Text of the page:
In 1894, the Brands moved to Los Angeles with a sizable bankroll. Brand then partnered with his old colleague from the Abstract Company, E.W. Sergeant, to form the Title Guarantee and Trust Company. A few years later, Brand created the San Fernando Mission Land Company so that he could buy and sell real estate all over Los Angeles County.
During the Brand’s early years in Los Angeles, Mary Louise took care of distant family members who lived with them while Leslie ran his businesses and served as a director the State Bank and Trust Co. Their wealth quickly grew. In fact, every time the Brands moved, it was to a larger house in a nicer neighborhood.
From 1900 to 1904, Brand bought large tracts of land in a small, dusty agricultural community called Glendale. He then partnered with other investors to improve the community’s infrastructure. Brand secured water rights to a reservoir that served Glendale and he began to install underground plumbing to local residents. Brand next added a small power plant, opened the area’s first telephone company, and successfully petitioned Glendale’s Improvement Association to approve the right-of-way for electric streetcar service from downtown Los Angeles to Glendale. He then negotiated a deal with railroad owner Henry Huntington to build the Pacific Electric streetcar line through his property. In 1904, Brand named his new electric roadway Brand Boulevard, and it became Glendale’s first major thoroughfare.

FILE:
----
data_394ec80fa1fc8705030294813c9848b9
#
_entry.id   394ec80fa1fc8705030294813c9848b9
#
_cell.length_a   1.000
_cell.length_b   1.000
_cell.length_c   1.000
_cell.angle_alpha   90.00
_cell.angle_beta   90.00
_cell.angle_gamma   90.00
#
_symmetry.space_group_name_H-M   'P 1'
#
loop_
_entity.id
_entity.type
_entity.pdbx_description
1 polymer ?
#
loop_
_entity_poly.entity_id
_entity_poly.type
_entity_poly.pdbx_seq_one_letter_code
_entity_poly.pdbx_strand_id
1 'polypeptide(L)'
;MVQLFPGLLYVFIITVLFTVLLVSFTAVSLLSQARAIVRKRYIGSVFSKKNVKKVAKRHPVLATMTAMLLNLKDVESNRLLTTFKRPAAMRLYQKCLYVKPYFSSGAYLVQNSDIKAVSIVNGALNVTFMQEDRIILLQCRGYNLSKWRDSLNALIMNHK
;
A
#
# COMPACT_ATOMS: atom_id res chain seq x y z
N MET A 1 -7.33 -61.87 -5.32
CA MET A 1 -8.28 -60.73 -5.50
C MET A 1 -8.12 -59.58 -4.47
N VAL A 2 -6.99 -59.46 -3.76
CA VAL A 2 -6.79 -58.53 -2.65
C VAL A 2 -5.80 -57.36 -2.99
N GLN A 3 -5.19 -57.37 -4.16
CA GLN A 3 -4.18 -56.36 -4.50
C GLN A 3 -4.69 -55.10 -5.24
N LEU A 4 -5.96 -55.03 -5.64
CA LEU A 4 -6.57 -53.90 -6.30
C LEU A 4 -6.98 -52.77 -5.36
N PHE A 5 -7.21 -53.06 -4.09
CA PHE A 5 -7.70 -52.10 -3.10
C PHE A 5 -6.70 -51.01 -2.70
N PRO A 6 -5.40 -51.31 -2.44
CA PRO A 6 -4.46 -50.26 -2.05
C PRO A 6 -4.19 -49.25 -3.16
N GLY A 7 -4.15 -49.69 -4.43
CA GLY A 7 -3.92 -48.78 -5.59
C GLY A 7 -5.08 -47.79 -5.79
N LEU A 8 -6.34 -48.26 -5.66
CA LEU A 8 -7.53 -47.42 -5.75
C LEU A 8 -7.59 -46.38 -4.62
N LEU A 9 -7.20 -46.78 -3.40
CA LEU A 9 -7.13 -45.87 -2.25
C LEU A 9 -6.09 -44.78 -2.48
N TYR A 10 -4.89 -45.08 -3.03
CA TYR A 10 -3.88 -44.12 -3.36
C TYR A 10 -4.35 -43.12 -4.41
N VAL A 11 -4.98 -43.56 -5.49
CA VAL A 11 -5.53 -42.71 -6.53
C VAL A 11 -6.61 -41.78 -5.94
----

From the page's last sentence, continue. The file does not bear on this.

Glendale was on the cusp of a major real estate boom. Knowing this, Brand hired his brother-in-law, Nathaniel Dryden, to design a 5,000 sq. ft. home on Brand’s 1,000 acre ranch north of town. Brand wanted it to look palatial, so he modeled it after the 1893 Chicago Expo’s East Indian Pavilion.